~ Milton Friedman

 

If Elizabeth Warren and her comrades were truly interested in leveling the playing field and making a difference in the lives of people across America they would advocate for limited government and focus on a more robust free-enterprise system. The reality is that’s not what they are seeking.

This legislation is more about pandering to the Democrat base and low-information voters in a continuing concertive effort at fostering class warfare and animosity. By creating division through class and racial strife the Democrats see their path to decades of power. This is all about redistribution of wealth.

You can’t expect to build up the weak by pulling down the strong. The entrepreneurs and visionaries create jobs. As businesses grow and expand they create further job opportunities and opportunities for ancillary businesses.

Warren’s legislation is an impractical and arbitrary scheme of leveling. It’s despotic and completely antithetical to our Constitution. In a sane Congress this legislation would find its way into the trash can. Given the current political situation in Washington that seems unlikely. Democrats are pushing forward on every one of their Marxist policies and insanity runs amok.

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Michael was born and raised in Wisconsin and is a graduate of the University of Wisconsin with a BA-History. He started writing a blog in January 2016 called, Conservative Thinker, and has written about politics, foreign policy, economics, and social issues with a historical perspective. He resides in Cullman, AL and enjoys hiking, photography, and traveling in his spare time. You can find him on Twitter and Instagram @buckyboymike and follow his blog at www.conservativethinker.net.



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Wrongly Imprisoned Real Estate Broker Demands Investigation of Ohio Prosecutors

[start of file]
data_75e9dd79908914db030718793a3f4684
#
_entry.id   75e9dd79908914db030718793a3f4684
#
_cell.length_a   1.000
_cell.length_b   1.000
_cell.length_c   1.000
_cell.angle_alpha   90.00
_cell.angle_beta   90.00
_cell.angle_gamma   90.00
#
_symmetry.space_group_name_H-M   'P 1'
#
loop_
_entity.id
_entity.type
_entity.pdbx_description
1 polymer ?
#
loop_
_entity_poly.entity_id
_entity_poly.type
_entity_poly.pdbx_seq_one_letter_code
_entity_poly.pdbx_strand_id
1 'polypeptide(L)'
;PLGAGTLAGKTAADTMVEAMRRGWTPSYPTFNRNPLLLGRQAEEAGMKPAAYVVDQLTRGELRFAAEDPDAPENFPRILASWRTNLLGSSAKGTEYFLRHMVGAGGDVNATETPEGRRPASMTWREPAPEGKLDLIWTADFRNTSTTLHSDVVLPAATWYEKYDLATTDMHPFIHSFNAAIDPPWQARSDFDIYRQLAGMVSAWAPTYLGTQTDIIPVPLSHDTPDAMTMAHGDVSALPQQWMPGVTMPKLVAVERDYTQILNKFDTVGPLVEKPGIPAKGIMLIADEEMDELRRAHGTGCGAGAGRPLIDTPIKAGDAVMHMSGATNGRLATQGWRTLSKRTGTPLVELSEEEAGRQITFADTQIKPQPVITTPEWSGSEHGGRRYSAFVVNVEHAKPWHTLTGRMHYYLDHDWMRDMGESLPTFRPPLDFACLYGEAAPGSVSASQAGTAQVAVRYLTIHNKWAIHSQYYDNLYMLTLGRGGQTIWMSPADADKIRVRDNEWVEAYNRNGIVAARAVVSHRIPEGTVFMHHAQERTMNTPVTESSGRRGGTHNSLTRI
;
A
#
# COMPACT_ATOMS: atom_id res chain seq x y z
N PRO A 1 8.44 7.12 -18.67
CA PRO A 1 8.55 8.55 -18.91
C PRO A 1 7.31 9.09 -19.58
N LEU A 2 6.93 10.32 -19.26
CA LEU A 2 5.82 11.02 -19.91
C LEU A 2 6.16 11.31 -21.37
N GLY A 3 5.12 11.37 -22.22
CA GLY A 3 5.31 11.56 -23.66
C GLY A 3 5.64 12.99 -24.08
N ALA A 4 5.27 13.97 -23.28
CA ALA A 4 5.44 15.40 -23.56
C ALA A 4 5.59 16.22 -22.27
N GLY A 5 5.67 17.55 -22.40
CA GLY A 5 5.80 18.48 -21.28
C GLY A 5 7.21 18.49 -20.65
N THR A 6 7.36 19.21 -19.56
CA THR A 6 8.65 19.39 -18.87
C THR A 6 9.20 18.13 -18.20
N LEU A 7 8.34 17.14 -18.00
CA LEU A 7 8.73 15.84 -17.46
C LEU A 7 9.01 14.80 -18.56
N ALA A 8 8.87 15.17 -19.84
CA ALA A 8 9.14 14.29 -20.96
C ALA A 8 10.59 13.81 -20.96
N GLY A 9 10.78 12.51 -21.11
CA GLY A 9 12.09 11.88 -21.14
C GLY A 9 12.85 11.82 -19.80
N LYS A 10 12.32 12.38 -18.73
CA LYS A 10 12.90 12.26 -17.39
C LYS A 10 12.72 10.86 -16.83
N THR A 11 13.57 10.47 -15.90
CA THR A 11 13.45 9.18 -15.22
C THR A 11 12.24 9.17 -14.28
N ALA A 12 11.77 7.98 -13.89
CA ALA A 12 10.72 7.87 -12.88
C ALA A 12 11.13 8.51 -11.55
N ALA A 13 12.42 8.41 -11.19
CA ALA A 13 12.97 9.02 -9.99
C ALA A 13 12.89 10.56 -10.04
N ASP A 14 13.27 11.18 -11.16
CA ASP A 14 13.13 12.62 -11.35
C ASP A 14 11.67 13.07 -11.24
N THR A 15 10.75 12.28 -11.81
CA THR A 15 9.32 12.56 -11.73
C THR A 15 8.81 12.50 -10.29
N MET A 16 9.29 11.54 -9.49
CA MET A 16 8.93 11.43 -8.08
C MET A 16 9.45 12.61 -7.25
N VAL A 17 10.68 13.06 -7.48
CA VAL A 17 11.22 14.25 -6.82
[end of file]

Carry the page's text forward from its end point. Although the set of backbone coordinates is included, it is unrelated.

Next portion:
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The Obama administration targeted sole proprietors and small businesses in the real estate industry after the crash of 2008, while letting the big banks off the hook with bailouts. One of most horrific cases involved Republican real estate broker Tony Viola, who served nine and a half years in prison as a juicy target of Ohio Democratic prosecutor Dan Kasaris. He was convicted of supposedly tricking banks into offering mortgages with no money down. But in reality, the banks were knowingly offering those loans — evidence the prosecution withheld from him. 

Viola only got out of prison due to an employee of the prosecution, Dawn Pasela, becoming so disgusted with the suppression of evidence showing the banks weren’t tricked and other corruption such as missing computers full of evidence that she changed sides, helping Viola conduct a successful appeal pro se from prison.   

But nothing happened to Kasaris or the federal prosecutor involved, Mark Bennett. Pasela’s parents, Edward and Karen Pasela, who have remained fairly quiet until now, are so outraged that they participated in a a press conference with investigative journalist Brian Douglas last month exposing what happened in Viola’s case and how bad corruption is in the Ohio criminal justice legal system. 

Trending on PolitiCrossing.com: The Dead Do Tell Tales

Douglas put together Viola’s story in a two-part series which included former colleagues of Viola’s testifying to his impeccable character. For his efforts, Douglas was threatened with a lawsuit by Kasaris’s attorney, which Douglas included in his investigation so people are aware of the intimidation. Douglas has been forced to hire his own attorney.

Pasela was threatened by several FBI agents with prosecution if she did not leave the state and avoid testifying. They said they would bring charges against her for violating an NDA — but she never signed an NDA.